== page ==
Terns will be Shooed from Rice Islandby Bill Monroe
The Oregonian, February 23, 2000
Oregon wants to maintain the momentum to keep Caspian terns from feasting on young Columbia River salmon and steelhead.
The Oregon Fish and Wildlife Commission has approved a plan to renew last year's successful efforts to repel terns from Rice Island during the spring nesting season.
Rice Island, upriver from Tongue Point, was formed in the 1970s from river-bottom dredge spoils and became a favorite nesting spot for terns, which lay eggs on shallow, exposed nests. The island also is in an area where most of the Columbia's young salmon and steelhead hang out on their way to sea, adjusting to their new life in salt water.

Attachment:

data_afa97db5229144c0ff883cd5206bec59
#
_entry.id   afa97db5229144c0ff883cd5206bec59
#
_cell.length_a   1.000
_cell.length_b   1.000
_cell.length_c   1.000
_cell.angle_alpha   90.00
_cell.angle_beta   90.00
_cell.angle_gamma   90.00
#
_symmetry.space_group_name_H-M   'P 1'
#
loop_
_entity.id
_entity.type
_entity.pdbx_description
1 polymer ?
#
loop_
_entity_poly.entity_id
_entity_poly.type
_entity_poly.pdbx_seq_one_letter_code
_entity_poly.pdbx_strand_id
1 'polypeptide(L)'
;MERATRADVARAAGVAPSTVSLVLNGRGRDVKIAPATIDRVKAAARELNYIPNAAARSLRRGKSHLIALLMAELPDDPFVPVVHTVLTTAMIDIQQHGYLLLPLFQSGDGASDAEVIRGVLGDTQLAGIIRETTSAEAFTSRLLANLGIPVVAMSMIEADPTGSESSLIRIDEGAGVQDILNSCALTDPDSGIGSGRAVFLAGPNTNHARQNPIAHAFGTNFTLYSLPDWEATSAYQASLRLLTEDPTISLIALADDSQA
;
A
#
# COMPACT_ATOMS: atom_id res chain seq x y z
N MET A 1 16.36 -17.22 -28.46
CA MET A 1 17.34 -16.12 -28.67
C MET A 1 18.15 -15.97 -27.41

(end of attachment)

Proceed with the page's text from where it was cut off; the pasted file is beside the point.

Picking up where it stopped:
After millions of juvenile fish began falling victim to the terns each year, state and federal agencies mounted efforts during the past few years to attract the terns to East Sand Island, which is closer to the river's mouth. There, the birds fish for a more varied diet, one that takes fewer salmon and steelhead.
Terns avoided Rice Island in 2000, and state officials in Oregon and Washington want to keep it that way.
A court order prohibits the federal government from participating in the tern relocation project, but Oregon is not included in the injunction. State biologists plan to replace torn netting and other devices on Rice Island that discourage terns from using their former nesting areas.
Work will be banned after the terns return and begin nesting in April.
"We don't want to lose ground," said Ed Bowles, fisheries chief for the Oregon Department of Fish and Wildlife.
Biologists hope to repeat the success of last nesting season on East Sand Island and eventually to encourage the birds to nest on Washington coastal bays as well.
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